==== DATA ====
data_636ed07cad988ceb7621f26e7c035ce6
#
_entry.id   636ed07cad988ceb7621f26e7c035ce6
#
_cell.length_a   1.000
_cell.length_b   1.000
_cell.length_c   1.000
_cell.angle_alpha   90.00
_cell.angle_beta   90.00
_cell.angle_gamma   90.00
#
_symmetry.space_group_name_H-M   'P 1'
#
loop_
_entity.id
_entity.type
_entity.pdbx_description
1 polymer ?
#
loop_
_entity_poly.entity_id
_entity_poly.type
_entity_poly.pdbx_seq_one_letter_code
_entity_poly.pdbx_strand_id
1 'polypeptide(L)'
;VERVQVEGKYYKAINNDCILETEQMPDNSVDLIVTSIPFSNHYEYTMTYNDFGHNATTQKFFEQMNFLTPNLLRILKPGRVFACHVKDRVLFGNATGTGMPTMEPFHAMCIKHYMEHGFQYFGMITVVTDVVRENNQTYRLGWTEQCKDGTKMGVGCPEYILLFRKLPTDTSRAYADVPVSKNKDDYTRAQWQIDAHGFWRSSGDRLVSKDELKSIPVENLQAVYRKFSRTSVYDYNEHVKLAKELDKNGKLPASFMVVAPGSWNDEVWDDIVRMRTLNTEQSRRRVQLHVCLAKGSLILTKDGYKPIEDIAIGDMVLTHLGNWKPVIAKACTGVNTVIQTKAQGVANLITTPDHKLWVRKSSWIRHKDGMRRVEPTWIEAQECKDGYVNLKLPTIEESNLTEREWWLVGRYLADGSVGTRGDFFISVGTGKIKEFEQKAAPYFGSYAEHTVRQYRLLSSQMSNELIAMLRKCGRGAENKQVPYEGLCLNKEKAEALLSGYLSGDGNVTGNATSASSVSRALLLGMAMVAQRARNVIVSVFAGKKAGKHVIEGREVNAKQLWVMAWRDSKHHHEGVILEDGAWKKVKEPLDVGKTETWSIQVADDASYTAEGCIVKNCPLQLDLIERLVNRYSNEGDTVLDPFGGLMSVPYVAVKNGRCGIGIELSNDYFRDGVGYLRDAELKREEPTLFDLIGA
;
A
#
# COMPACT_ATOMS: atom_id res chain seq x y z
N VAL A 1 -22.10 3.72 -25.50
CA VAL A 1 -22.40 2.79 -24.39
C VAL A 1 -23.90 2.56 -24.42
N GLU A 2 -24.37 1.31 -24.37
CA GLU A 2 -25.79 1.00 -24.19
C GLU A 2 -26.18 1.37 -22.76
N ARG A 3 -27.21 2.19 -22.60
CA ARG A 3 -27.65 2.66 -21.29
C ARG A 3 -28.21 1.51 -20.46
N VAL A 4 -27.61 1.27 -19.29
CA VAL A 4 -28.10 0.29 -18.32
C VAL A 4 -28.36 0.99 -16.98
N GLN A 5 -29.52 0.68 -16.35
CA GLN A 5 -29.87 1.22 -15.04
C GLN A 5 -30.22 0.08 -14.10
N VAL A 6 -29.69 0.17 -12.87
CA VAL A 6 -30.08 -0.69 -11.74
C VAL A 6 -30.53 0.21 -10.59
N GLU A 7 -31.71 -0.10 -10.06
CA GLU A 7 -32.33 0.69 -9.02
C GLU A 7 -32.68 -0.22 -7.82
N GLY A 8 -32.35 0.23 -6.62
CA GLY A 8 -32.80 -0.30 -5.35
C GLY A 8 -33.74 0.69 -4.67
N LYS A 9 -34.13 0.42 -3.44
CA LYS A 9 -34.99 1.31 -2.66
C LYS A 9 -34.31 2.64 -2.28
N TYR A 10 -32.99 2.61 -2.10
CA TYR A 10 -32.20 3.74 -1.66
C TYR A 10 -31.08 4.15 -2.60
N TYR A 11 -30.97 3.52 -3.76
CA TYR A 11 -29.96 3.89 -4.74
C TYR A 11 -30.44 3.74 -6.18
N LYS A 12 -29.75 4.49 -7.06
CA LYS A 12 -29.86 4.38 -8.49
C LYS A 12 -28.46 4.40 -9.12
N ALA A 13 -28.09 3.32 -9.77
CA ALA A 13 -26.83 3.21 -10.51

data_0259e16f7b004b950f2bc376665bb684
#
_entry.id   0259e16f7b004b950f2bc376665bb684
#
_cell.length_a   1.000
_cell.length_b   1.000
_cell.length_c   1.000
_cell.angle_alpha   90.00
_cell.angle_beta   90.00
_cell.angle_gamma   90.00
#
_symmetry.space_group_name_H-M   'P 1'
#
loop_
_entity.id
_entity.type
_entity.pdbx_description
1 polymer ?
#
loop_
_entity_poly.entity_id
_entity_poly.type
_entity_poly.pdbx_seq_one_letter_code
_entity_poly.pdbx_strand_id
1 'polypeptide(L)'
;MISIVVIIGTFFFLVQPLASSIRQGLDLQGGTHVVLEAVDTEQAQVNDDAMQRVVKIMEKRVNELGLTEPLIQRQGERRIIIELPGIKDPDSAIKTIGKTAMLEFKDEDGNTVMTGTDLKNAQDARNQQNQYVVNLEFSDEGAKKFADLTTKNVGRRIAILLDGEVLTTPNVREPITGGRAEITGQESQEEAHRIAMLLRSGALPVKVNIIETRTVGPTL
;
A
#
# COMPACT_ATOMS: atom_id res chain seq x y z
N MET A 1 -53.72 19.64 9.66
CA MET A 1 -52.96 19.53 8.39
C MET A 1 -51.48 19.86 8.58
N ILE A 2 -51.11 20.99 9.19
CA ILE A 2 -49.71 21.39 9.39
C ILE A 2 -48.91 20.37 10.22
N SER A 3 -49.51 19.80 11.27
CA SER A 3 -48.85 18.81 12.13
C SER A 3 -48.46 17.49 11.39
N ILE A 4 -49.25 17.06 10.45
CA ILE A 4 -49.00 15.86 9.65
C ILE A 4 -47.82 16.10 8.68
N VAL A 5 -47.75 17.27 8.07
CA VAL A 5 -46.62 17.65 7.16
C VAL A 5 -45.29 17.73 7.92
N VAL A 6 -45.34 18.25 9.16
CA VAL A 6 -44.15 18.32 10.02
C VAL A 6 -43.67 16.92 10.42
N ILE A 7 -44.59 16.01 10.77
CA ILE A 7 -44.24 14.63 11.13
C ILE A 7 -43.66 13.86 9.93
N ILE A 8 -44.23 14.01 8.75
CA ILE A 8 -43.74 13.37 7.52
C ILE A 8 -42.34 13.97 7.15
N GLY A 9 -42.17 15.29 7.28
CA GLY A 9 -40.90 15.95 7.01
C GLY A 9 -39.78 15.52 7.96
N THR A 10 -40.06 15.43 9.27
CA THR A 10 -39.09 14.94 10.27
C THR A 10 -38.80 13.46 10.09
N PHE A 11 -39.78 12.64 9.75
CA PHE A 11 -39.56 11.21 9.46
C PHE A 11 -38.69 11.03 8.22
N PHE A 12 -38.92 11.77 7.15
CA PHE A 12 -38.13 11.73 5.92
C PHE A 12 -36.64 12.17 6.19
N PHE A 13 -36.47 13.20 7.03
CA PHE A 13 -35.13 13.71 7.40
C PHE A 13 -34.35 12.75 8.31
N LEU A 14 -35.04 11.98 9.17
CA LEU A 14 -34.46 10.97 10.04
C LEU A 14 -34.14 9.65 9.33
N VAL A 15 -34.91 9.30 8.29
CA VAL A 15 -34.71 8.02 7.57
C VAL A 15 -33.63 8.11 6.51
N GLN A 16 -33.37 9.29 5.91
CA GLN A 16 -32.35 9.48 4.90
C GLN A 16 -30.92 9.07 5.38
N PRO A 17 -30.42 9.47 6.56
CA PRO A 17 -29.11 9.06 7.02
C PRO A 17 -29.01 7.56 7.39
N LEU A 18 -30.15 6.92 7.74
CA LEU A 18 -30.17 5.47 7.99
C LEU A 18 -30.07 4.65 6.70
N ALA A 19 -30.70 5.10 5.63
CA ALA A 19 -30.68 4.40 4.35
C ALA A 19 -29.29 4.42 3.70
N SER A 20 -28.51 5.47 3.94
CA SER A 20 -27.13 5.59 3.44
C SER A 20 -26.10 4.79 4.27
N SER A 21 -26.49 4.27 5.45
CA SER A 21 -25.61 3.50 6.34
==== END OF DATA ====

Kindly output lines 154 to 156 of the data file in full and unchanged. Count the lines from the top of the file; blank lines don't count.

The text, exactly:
CA ALA A 19 -30.68 4.40 4.35
C ALA A 19 -29.29 4.42 3.70
N SER A 20 -28.51 5.47 3.94